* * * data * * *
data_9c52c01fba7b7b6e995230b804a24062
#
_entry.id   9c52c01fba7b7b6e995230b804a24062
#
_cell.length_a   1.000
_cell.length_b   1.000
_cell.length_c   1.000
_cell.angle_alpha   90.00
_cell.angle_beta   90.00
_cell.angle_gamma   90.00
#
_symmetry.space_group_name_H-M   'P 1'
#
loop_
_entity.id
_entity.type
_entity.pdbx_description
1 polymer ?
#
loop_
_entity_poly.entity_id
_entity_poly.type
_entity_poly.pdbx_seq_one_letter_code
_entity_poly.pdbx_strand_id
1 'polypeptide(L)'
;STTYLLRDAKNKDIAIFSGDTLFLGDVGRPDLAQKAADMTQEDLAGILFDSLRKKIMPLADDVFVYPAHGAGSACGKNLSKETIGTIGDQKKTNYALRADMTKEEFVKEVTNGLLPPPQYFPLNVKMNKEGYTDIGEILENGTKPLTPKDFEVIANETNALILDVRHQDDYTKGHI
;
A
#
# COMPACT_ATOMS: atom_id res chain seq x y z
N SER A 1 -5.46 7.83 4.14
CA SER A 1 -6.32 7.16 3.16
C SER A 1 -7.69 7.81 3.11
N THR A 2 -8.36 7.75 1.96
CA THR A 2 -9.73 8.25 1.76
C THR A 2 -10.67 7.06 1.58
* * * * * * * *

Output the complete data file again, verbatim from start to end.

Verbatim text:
data_9c52c01fba7b7b6e995230b804a24062
#
_entry.id   9c52c01fba7b7b6e995230b804a24062
#
_cell.length_a   1.000
_cell.length_b   1.000
_cell.length_c   1.000
_cell.angle_alpha   90.00
_cell.angle_beta   90.00
_cell.angle_gamma   90.00
#
_symmetry.space_group_name_H-M   'P 1'
#
loop_
_entity.id
_entity.type
_entity.pdbx_description
1 polymer ?
#
loop_
_entity_poly.entity_id
_entity_poly.type
_entity_poly.pdbx_seq_one_letter_code
_entity_poly.pdbx_strand_id
1 'polypeptide(L)'
;STTYLLRDAKNKDIAIFSGDTLFLGDVGRPDLAQKAADMTQEDLAGILFDSLRKKIMPLADDVFVYPAHGAGSACGKNLSKETIGTIGDQKKTNYALRADMTKEEFVKEVTNGLLPPPQYFPLNVKMNKEGYTDIGEILENGTKPLTPKDFEVIANETNALILDVRHQDDYTKGHI
;
A
#
# COMPACT_ATOMS: atom_id res chain seq x y z
N SER A 1 -5.46 7.83 4.14
CA SER A 1 -6.32 7.16 3.16
C SER A 1 -7.69 7.81 3.11
N THR A 2 -8.36 7.75 1.96
CA THR A 2 -9.73 8.25 1.76
C THR A 2 -10.67 7.06 1.58